- Recall pleasant occasions in the past and plan pleasant occasions for the future (this may best be done in conversation with a friend).
- Consider alternative explanations for unpleasant events or thoughts. Although your initial explanation may be that you are at fault, rethink these conclusions and write down all other possible explanations for these events or thoughts.
- Keep yourself busy doing useful activities. Avoid sitting or lying about doing nothing.
WORRYING OR INEFFICIENT THINKING
Put your worry to a useful purpose. Rather than endlessly pinpointing your problems, pick out one or two that seem really important and make a decision to resolve them. You may like to ask a friend to help you.
Go through the following steps:
- Say exactly what the problem (or goal) is.
- List five or six possible solutions to the problem. Write down any ideas that occur to you, not merely the good ideas.
- Evaluate the good and bad points of each idea in turn.
- Choose the solution that best fits your needs.
- Plan exactly the steps you will take to put the solution into action.
- Review your efforts after attempting to carry out the plan. Praise all efforts. If unsuccessful, start again.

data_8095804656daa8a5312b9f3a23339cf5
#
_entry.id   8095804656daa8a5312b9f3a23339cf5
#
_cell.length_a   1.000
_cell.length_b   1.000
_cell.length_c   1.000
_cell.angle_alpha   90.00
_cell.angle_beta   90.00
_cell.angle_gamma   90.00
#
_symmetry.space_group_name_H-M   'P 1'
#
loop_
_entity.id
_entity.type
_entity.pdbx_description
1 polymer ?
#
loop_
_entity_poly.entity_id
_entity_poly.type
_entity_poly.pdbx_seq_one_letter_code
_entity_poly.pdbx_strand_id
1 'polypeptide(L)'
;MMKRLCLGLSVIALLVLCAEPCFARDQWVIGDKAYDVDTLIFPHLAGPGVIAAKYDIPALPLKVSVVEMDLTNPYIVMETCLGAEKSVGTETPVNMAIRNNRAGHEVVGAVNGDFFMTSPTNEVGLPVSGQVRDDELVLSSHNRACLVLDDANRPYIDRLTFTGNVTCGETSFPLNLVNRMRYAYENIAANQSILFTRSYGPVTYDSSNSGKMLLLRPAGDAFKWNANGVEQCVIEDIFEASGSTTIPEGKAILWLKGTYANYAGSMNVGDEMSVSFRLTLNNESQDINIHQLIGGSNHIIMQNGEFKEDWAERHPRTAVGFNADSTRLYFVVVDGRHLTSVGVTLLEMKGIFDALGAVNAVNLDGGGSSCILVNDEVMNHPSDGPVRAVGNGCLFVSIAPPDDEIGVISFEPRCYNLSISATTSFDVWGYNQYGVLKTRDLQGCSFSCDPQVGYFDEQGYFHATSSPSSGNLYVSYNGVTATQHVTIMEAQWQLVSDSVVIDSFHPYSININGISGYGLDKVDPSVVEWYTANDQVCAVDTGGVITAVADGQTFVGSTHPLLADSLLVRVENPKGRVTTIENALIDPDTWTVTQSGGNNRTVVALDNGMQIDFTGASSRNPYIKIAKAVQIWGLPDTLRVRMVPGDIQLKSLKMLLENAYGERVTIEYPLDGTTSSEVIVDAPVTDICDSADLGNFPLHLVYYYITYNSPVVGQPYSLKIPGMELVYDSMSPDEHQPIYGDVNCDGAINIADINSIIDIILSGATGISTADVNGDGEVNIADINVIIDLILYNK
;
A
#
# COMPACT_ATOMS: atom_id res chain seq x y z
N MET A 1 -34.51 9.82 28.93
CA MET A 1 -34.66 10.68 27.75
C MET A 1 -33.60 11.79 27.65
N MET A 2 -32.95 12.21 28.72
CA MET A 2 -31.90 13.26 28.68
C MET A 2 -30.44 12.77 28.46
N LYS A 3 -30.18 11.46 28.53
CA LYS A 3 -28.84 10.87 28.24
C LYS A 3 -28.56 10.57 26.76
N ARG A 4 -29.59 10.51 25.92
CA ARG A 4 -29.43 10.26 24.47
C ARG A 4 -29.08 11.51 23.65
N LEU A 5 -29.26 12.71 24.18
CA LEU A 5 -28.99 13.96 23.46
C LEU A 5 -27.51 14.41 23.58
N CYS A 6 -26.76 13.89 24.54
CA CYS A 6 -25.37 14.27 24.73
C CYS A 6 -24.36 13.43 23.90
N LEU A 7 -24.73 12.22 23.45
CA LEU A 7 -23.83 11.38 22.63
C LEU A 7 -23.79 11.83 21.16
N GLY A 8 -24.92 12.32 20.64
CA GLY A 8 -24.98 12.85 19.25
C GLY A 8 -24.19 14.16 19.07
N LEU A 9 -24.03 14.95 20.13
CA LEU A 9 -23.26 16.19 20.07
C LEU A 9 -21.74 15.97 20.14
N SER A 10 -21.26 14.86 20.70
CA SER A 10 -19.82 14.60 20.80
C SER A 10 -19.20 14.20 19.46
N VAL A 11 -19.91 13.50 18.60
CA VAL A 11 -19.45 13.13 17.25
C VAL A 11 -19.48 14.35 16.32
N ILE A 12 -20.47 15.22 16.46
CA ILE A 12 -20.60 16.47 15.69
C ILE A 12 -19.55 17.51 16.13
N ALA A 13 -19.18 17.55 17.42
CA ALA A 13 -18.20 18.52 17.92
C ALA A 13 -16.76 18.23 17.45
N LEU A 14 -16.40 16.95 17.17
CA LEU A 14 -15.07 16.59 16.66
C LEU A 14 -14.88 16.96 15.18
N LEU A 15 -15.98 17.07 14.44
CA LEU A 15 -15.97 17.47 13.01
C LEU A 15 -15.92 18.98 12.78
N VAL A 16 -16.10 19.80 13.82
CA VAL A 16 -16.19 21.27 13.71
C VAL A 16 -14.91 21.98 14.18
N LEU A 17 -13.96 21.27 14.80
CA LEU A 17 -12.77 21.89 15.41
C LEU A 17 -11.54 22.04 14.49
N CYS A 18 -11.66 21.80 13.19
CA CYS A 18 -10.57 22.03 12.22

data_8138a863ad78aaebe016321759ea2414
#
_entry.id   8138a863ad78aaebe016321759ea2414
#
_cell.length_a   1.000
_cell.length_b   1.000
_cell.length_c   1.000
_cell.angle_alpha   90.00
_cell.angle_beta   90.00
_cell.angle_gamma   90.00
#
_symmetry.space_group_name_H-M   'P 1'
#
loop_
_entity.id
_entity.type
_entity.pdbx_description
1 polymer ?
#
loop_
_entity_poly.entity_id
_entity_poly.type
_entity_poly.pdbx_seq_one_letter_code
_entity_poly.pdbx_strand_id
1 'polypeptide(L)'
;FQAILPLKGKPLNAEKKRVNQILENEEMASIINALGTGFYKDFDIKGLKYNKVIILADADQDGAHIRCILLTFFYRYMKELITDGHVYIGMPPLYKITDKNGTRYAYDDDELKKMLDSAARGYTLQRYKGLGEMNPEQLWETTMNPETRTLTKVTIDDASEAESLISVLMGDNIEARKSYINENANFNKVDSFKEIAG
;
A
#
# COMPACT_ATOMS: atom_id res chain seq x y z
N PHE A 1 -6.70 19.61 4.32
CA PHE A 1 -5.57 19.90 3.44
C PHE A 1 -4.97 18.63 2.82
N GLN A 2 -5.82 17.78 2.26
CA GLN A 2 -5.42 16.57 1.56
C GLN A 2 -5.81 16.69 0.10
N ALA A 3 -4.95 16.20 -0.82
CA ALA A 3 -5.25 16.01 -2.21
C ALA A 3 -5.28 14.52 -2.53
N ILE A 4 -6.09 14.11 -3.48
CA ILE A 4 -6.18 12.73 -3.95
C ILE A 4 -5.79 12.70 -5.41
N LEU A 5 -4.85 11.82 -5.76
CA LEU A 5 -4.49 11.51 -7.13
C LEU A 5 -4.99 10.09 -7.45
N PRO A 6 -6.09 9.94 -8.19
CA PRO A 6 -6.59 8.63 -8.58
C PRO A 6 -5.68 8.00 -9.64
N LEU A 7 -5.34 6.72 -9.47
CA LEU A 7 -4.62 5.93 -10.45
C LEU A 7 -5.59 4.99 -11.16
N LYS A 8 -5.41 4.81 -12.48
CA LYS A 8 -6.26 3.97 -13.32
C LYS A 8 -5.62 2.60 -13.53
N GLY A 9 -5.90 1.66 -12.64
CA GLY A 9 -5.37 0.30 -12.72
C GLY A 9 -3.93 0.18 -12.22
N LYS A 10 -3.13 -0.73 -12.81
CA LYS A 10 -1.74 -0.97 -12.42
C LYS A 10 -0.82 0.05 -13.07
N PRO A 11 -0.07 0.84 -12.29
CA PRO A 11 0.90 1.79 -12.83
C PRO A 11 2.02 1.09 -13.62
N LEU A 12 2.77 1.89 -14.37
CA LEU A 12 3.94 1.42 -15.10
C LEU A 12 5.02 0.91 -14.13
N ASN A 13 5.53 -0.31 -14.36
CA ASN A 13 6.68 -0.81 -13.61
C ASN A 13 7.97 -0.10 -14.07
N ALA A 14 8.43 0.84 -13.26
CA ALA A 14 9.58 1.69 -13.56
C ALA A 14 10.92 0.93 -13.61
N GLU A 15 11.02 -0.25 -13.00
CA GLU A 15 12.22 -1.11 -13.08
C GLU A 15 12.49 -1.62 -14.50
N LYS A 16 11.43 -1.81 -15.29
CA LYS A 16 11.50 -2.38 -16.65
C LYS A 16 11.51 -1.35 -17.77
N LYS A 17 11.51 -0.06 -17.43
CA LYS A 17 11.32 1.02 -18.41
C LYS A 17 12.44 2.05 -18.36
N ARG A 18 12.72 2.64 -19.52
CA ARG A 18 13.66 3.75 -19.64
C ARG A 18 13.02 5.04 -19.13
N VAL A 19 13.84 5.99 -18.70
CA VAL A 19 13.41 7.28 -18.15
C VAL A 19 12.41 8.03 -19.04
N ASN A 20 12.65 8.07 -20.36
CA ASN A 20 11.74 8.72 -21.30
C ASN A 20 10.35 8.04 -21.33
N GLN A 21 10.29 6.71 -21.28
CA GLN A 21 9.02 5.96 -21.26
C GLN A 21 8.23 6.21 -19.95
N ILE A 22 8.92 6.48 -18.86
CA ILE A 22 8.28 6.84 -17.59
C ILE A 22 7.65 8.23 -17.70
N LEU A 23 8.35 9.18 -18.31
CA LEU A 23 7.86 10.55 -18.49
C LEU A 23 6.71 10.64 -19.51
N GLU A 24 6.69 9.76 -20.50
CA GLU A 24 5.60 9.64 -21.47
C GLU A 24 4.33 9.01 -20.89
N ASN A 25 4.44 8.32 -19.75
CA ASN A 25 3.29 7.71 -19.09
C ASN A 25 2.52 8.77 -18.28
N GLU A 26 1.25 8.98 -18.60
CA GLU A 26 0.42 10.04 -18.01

DON’T ISOLATE YOURSELF
When depressed, you may hear thoughts telling you to be alone, keep quiet and not to bother people with your problems. Again, these thoughts should be treated like parasites that try to keep your body from getting healthy. Do not listen to them. When you feel bad, even if you feel embarrassed, confiding in a friend or voicing your struggles can lighten your burden and begin a process of ending your unhappiness. Talking about your problems or worries is not a self-centered or self-pitying endeavor. Friends and family, especially those who care about you, will appreciate knowing what’s going on.
WATCH A FUNNY TV SHOW OR MOVIE
It may seem silly or all too simple, but anything that makes you laugh or smile can actually help convince your brain you are happy. If you look at depression as your critical inner voice having tricked you into feeling bad, then you can have your own tricks ready to fight depression. Play your favorite sitcom, watch a funny movie or read a comical writer. Don’t think of this exercise as merely a distraction, but as an effective tool in reminding your brain that you can feel good again.
SEE A THERAPIST
Talking is a powerful way of combating your depression. If you feel bad, don’t let anyone tell you it’s no big deal or that you’ll just get over it. There is nothing shameful about recognizing you have a problem you alone cannot seem to resolve and to seek the help of a therapist. Asking for help is a brave act and speaking to a therapist is a healthy, productive endeavor from which every individual would benefit. Learning about the source of your pain can truly help alleviate its impact on your life by helping you to recognize and combat your critical inner voice.
With assistance, the right treatment, and a solid understanding of the disorder, you can overcome depression.
Adapted from This Way Up: https://thiswayup.org